Read our tips to back up your data securely to be sure to make efficient backups!
2/ Use up-to-date software
Software updates often contain “security patches” intended to address vulnerabilities that hackers could exploit to launch cyberattacks (including ransomware attacks).
That’s why it’s essential to download updates for these software, devices, and peripherals immediately upon receiving notification of their existence. Because if you have received this notification, you’re not the only one… Now, hackers know there is a flaw in the device or software in question.
Another good idea is to restrict the programs installed on your computer or system to the bare minimum. Uninstall any unused software. Don’t forget to remove as well outdated plugins from your browser.
3/ Use the PoLP
To prevent ransomware attacks, you can also follow the PoLP (Principle of Least Privilege). It means splitting your device/computer system usage into two separate accounts:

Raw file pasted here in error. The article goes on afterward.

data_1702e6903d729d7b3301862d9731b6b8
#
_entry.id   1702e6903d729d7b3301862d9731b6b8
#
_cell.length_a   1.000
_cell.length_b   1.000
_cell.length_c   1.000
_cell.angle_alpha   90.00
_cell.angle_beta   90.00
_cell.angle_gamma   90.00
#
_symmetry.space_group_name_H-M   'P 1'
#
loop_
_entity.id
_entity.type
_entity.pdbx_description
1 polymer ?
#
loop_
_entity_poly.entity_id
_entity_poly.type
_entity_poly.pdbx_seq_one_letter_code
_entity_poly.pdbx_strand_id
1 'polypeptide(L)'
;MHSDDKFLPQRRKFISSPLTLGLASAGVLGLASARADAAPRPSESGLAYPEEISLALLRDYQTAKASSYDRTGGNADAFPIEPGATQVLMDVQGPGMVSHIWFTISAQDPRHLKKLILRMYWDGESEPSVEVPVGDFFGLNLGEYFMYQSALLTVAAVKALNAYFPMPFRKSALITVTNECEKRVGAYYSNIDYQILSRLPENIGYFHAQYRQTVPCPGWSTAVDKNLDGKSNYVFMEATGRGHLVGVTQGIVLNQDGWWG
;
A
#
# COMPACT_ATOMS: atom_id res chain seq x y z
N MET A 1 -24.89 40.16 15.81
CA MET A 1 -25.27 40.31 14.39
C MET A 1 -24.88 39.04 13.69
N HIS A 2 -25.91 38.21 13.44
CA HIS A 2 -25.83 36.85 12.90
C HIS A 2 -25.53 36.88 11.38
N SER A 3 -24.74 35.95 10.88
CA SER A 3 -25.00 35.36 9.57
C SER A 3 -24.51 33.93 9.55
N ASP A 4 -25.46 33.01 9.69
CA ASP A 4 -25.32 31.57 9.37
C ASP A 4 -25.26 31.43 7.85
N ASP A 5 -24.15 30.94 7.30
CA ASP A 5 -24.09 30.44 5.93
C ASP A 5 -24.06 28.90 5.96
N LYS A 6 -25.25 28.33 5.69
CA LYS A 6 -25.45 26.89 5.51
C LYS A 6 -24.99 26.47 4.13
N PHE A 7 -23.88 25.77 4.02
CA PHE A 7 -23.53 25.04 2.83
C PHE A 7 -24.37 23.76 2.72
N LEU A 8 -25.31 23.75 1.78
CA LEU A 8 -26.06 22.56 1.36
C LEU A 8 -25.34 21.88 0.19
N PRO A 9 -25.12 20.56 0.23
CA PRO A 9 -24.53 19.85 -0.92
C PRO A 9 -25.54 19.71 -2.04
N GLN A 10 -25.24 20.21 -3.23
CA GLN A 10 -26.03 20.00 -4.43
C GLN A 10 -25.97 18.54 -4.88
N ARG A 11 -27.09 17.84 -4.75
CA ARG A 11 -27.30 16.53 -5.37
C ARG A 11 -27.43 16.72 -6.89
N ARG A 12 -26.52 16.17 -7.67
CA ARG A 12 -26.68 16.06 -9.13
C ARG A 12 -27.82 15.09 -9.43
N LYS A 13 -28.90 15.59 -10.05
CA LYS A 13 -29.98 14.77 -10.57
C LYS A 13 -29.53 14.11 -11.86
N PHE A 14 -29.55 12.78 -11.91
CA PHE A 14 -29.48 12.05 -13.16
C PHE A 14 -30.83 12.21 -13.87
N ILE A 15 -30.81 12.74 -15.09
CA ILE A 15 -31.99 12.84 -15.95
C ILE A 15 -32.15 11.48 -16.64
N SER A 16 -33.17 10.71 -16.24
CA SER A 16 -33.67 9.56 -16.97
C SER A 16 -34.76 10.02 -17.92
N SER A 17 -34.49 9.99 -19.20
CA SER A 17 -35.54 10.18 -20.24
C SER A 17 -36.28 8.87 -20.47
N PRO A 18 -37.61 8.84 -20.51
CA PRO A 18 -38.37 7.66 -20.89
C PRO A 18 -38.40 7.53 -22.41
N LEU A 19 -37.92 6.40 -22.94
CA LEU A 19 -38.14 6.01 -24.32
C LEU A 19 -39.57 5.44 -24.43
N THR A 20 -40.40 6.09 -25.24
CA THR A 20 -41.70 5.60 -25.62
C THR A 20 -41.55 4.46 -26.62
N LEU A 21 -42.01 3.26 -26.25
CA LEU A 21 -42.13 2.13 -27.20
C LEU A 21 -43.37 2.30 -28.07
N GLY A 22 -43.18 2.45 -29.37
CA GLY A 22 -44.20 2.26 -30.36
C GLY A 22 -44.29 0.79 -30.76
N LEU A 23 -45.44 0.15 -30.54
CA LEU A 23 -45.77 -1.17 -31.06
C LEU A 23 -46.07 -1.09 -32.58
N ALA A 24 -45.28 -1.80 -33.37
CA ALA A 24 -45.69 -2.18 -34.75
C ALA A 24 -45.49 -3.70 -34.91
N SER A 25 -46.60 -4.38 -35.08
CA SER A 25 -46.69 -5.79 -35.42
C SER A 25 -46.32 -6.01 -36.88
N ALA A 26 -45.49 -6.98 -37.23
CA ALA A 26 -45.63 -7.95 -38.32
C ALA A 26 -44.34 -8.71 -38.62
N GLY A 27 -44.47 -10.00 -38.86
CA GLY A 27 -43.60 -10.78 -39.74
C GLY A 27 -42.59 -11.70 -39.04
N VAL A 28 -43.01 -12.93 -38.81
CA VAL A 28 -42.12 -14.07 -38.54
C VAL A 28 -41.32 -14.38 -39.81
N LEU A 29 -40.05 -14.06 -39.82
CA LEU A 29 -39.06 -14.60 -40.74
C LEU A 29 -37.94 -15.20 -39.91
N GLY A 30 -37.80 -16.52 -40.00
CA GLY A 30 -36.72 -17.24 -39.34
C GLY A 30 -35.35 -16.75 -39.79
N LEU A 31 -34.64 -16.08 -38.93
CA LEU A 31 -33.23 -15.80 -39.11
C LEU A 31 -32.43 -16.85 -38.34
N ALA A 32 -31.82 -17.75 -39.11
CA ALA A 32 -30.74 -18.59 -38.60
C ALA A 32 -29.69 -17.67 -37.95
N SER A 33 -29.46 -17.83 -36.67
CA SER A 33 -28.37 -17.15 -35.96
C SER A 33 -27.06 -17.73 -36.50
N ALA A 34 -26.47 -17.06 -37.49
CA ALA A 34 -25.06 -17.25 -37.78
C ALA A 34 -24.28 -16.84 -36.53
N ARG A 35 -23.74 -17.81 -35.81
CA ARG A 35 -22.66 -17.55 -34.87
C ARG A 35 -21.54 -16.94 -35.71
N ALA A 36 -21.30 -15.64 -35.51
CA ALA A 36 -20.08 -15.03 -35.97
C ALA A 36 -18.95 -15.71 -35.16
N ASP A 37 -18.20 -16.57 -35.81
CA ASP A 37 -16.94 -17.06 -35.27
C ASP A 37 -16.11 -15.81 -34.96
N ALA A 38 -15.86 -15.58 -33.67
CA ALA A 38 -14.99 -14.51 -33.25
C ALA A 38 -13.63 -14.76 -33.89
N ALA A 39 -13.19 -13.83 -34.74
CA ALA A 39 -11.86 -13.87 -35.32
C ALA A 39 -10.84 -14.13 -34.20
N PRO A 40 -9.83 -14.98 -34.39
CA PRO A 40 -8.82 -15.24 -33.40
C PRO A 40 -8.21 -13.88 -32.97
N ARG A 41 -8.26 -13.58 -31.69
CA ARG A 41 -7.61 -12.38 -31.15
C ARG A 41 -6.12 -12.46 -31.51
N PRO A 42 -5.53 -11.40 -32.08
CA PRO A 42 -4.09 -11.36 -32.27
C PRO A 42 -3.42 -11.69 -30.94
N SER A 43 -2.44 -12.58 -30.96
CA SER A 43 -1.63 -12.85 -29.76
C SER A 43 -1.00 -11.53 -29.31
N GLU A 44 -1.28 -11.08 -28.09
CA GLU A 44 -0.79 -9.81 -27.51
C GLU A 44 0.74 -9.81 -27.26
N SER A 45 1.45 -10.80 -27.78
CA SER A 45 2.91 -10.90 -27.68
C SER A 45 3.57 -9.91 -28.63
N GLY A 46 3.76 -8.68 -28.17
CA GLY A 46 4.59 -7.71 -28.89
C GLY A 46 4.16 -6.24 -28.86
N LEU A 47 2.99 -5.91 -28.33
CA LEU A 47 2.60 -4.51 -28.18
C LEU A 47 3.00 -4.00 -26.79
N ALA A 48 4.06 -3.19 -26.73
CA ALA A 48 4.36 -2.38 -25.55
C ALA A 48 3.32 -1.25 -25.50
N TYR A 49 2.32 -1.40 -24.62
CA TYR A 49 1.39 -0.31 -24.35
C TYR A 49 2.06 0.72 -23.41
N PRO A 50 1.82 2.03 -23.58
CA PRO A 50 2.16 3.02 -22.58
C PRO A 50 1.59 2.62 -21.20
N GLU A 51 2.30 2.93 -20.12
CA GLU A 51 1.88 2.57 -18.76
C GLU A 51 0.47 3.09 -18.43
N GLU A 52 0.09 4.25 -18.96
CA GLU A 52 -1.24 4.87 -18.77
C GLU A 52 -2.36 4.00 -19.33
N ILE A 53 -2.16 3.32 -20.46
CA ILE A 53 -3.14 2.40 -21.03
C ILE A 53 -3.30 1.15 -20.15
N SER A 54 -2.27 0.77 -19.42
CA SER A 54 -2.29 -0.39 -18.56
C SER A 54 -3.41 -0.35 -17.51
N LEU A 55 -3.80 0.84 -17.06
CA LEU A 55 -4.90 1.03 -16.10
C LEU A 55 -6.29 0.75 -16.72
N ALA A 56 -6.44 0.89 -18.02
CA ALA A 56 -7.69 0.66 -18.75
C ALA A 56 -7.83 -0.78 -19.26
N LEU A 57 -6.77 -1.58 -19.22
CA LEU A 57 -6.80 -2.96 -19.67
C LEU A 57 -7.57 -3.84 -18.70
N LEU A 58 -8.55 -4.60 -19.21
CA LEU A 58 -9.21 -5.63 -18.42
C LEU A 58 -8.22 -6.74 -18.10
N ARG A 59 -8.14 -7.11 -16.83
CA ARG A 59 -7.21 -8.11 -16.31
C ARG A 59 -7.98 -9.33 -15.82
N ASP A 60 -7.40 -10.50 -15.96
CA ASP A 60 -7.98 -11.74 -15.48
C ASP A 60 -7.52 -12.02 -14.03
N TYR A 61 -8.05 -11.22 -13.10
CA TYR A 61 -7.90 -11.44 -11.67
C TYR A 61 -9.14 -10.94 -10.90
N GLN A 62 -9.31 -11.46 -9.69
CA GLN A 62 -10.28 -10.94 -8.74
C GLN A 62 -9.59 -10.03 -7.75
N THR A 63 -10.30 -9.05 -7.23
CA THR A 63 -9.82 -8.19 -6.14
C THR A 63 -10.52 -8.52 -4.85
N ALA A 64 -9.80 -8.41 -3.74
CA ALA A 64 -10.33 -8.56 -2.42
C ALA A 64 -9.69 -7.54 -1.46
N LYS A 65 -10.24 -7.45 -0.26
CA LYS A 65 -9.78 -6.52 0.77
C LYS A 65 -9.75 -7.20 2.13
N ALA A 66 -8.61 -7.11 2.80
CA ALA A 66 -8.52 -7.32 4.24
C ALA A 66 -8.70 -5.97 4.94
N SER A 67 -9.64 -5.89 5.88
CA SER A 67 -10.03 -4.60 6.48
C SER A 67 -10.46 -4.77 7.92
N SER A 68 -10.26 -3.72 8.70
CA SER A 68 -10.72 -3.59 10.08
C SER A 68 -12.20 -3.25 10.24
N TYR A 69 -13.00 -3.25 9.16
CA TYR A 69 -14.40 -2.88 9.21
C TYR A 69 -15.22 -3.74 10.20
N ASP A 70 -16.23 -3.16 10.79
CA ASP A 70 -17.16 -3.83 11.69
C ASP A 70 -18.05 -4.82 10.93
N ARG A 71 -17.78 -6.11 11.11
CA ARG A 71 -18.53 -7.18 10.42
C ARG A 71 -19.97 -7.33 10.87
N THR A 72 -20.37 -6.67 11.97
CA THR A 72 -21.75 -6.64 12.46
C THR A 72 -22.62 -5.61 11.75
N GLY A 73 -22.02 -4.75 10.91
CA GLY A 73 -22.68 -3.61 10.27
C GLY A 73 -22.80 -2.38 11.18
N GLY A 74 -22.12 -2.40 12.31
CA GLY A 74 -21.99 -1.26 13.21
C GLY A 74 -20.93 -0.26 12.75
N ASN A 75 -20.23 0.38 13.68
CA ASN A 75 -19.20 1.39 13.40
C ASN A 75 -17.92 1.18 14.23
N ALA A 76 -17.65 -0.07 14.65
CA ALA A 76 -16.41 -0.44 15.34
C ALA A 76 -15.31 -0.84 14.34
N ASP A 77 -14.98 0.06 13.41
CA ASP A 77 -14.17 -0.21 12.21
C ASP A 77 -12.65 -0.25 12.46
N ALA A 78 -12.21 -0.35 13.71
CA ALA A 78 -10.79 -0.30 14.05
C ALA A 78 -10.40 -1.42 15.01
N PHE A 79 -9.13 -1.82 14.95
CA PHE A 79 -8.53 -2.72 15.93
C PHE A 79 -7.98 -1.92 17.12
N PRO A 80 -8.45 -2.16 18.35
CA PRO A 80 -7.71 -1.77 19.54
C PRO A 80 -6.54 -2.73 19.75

- A standard account you’ll use on a daily basis, including the bare minimum functionalities;
- An admin account allowing you to access to the core of your device/IT system (to change settings, install or remove software, for instance). It’ll give you full operating privileges on the system, and you’ll log in to it only when you need to perform such tasks.
Since you will be connected more often to the first one, the damage will be more limited, in case of a ransomware attack.
4/ Avoid all spam
Many ransomware attacks are initiated by phishing, spear-phishing or whaling emails, or smishing. And it is often by downloading an attachment contained in these messages that victims allow the ransomware to break into their computer, phone, or computer system.